It is also possible to couple together three or more disks 30 with parallel shafts to a fixed system which should then be provided with at least three wheels, oriented in the direction of movement (please see FIGS. 4 and 5). A certain forward motion is obtained by a suitable selection of the interrelated location and rotation directions, this motion becoming considerable if the disks are moreover provided with a brush 33 about their periphery.
The high pressure water is led in through the bored-out shaft 34 of the disk or disks 30 via a rotary coupling (swivel) 35. The water can then be distributed to several nozzles 36 which are directed towards the surface 31 of the cleaning object at different distances from the centre such that the different jets 37 spray concentric circles with suitable mutual spacing.
It is also possible to lead in the water through a fixed shaft about which the disk is journalled. The water flows on into a spherical swivel which accompanies the disk in its rotation at the same time at it is caused in a suitable manner to tilt to and fro. With 1 to 3 nozzles, the entire surface can then be reached by the jets.
The rotation can be achieved by means of suitable direction of the nozzles which do not lie too close to the centre. However, it is probably considerably better to drive the disks by hydraulic motors or in certain cases possibly air motors. It is also conceivable to drive them by means of the rinsing water itself.
Since the water jets constitute a considerable danger to divers, it is desirable to provide a throttle valve which may only be opened and remain open when simultaneously at least two points in the target area of the jets lie adjacent the same metal body. As regards magnetic material, it is possible to make the steel of the object complete an otherwise incomplete iron core in a transformer whose secondary winding is coupled directly or via an amplifier to a magnetically controlled throttle valve. Since the majority of non-magnetic metals (apart from aluminium) are unpainted it is possible, for example, to lead a current through the object between different metal brushes or other contact members and this current can control the throttle valve. For painted light metal other metal detector principles are valid.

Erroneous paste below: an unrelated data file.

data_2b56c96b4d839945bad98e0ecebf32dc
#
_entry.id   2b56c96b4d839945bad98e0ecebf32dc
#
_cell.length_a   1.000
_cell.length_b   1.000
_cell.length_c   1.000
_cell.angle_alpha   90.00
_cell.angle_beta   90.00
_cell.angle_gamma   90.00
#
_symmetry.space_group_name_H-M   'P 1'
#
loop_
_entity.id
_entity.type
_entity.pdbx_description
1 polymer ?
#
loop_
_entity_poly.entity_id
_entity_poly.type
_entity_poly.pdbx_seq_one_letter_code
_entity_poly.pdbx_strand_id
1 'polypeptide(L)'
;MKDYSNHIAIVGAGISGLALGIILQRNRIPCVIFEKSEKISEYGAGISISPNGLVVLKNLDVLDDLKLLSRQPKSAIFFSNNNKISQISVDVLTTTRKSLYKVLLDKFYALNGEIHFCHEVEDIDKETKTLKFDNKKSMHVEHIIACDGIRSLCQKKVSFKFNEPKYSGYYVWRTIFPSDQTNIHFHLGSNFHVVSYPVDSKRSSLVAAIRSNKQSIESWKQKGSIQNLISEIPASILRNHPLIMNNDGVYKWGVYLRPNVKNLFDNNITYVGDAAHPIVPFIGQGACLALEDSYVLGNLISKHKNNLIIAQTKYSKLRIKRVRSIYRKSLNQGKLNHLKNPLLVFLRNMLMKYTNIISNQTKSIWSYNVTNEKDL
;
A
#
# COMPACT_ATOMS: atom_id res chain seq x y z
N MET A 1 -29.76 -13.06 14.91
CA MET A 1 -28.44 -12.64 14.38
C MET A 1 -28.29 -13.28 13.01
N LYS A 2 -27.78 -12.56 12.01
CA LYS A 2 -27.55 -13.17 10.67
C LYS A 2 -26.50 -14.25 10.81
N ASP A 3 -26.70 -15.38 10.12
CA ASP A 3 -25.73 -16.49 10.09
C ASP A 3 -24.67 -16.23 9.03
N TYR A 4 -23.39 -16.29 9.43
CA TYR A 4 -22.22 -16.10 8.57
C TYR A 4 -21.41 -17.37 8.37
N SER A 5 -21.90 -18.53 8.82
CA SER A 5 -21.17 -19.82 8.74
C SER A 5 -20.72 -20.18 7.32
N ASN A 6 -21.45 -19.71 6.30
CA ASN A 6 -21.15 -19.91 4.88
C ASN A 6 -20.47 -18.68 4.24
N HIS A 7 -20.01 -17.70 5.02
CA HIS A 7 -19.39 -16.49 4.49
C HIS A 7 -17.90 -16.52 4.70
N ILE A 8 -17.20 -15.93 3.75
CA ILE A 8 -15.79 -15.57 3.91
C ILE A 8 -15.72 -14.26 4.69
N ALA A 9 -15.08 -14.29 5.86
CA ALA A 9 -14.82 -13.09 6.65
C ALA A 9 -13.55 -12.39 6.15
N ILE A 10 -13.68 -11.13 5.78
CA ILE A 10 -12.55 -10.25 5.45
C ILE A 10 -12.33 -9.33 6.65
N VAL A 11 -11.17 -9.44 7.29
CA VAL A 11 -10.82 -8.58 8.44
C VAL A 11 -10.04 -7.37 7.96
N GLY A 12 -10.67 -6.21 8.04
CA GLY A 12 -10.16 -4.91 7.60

Instead of high pressure rinsing with water jets, it is possible, for cleaning purposes, to utilize wet or dry sand blasting or, after the cleaning operation, apply a coat of paint and/or growth-inhibiting or corrosion-protecting agents, it being possible to use either the same nozzles as in the high pressure rinsing with water or other, specially constructed dispensing and applying devices.
With only few exceptions, gas or electric welding in water is of very poor quality, primarily for the following two reasons. First, because of the cooling effect of the water, a far too small zone of the object melts; the smelt is often totally restricted to the additive material. This results in poor fusion or total lack of fusion. Secondly, the welding zone itself has not even had time to solidify before being exposed to the powerful cooling effect of the water. The result is an undesired hardening and possible shrinkage cracks.